Kagame: Africans should own up to their actions

President Paul Kagame has called on Africans to be courageous enough and own up to their own actions instead of blaming their problems on external actors.  
President Kagame with Dr Nkosana Moyo, founder of Mandela Institute for Development Studies (MINDS), during the interactive session with over 100 youth from 43 African countries in Kigali yesterday. Village Urugwiro.
President Kagame with Dr Nkosana Moyo, founder of Mandela Institute for Development Studies (MINDS), during the interactive session with over 100 youth from 43 African countries in Kigali yesterday. Village Urugwiro.

President Paul Kagame has called on Africans to be courageous enough and own up to their own actions instead of blaming their problems on external actors.

He was speaking yesterday in Kigali at the opening of a two-day forum of over 100 youths drawn from about 43 African countries hosted by the Mandela Institute for Development Studies (MINDS).

 

At the gathering, dubbed the ‘2014 Annual African Youth Dialogue’, delegates are exploring ways of how the African youth can play an instrumental role in African elections and governance.

 
The inaugural AAYD was held in Ghana last year.
Kagame called on the African youth to move beyond rhetoric and put into actions what they already know is good for them.

“The blame for what is wrong goes around but we also need
responsibility to go around,” he said. “It’s not enough to know.
Knowing is not an end in itself. The aim is applying what you know.”

Challenging Africans to rise up and shape their destiny, Kagame said: “We have accepted a sense of mediocrity and a tendency to look at the others and not at ourselves for solutions.”

Kagame said African children need to be given the right upbringing, one that would turn them into responsible adults who will not seek to shift African misfortunes to others – especially former colonial masters – but rather hold themselves accountable for their situation.

“You need to be stubborn. As they stay on course of causing you problems, you stay on the course of pushing back,” he said, adding that Africans should not sit back while citizens of western countries continue to fund the continent’s development.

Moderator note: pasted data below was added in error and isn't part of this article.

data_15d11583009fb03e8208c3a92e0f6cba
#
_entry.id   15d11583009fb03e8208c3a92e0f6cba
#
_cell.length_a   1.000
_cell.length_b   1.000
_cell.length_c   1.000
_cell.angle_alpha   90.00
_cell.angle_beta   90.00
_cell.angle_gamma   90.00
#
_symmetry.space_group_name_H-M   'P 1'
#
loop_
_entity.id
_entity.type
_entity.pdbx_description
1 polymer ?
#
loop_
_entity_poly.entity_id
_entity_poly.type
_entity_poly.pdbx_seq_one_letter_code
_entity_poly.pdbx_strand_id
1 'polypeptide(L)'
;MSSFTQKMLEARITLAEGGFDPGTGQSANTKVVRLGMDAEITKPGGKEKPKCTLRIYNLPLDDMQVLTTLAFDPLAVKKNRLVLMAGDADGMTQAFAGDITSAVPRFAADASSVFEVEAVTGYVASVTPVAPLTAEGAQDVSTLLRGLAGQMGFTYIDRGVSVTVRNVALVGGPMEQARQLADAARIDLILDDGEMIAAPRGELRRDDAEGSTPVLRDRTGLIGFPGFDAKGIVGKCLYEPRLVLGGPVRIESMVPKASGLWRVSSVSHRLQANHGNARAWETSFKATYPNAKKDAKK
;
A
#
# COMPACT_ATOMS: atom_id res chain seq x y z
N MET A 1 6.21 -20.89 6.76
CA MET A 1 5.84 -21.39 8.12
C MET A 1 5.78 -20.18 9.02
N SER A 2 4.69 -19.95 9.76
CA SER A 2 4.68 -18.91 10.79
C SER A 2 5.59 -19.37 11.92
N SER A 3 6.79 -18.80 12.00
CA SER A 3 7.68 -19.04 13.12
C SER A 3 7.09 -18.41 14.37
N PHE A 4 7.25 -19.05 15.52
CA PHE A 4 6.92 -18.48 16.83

“We may wait for another 100 years if we keep thinking Western taxpayers are responsible for our development.”

He added: “We should be getting impatient about the pace of our development. The question is what do we do to accelerate?”

President Kagame also questioned the fact that resource-rich African countries often get caught up in senseless wars fuelled by the very resources that should be improving the livelihoods of the citizens. 

“Why should resources be a curse? Lack of resources is what should be the curse...Why should we allow ourselves to be victims caught up in a war between East and West for our resources?”

When asked about the role of the youth in fighting corruption, Kagame asked the youth to begin by their own action. 
“Fight corruption by not participating in it. Aspire to achieve progress by doing decent things,” he said.

He said fighting corruption needed a collective change of attitude, understanding that corruption impoverishes more people than the few it enriches.

Participants also examined the challenge of violence associated with African elections in which the youth are often used as “foot soldiers” by corrupt politicians.

The youths shared ideas on how best social media can be used for positive campaigns leading to the election of the most competent candidates.

The Mandela Institute for Development Studies (MINDS) was founded by Dr Nkosana Moyo who moderated yesterday’s interactive discussion with President Kagame. As a continental organisation, MINDS aims to provide a forum for dialogue on African governance and economic development.

Its founders say the institution emerged out of the observation that development efforts in Africa have failed to meet expectations with respect to social, institutional and economic outcomes in comparison to other regions of the world such as Asia.

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